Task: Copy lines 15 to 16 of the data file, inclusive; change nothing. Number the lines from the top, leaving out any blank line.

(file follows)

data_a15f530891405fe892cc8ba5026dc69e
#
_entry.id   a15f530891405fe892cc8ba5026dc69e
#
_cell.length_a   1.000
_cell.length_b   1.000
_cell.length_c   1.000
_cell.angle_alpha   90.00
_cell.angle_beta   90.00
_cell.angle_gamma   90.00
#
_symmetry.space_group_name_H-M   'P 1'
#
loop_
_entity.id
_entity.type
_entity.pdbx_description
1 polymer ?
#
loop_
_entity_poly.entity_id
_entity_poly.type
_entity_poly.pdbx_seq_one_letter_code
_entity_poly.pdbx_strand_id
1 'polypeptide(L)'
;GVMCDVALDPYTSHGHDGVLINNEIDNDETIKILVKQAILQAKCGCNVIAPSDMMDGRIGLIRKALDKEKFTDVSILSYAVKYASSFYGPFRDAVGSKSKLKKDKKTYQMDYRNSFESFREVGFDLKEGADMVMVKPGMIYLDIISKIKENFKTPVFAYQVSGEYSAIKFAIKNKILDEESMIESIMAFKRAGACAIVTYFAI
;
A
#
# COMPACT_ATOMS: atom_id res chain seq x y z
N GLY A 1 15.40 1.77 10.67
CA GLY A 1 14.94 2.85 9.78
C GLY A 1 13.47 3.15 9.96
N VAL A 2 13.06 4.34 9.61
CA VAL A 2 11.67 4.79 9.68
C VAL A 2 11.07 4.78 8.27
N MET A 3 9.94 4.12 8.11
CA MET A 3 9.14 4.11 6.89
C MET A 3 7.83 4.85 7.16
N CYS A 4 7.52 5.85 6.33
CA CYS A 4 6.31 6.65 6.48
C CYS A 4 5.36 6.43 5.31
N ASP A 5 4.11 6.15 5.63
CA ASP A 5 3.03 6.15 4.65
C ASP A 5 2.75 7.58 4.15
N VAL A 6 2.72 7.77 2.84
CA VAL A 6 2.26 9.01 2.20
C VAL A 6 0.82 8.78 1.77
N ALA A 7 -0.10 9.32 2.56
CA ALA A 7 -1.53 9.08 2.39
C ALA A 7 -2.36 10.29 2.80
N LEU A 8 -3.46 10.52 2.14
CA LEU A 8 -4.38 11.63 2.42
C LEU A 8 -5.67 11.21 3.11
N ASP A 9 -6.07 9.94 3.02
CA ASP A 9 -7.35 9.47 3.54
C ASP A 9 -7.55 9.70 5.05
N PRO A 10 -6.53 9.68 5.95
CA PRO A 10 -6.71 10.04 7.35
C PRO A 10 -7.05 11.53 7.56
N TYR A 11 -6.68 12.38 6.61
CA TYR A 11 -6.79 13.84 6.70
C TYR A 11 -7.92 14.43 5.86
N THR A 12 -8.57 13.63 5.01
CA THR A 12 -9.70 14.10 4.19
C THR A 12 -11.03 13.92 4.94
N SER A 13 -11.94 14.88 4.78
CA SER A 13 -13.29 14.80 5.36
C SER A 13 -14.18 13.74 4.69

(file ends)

_entity.id
_entity.type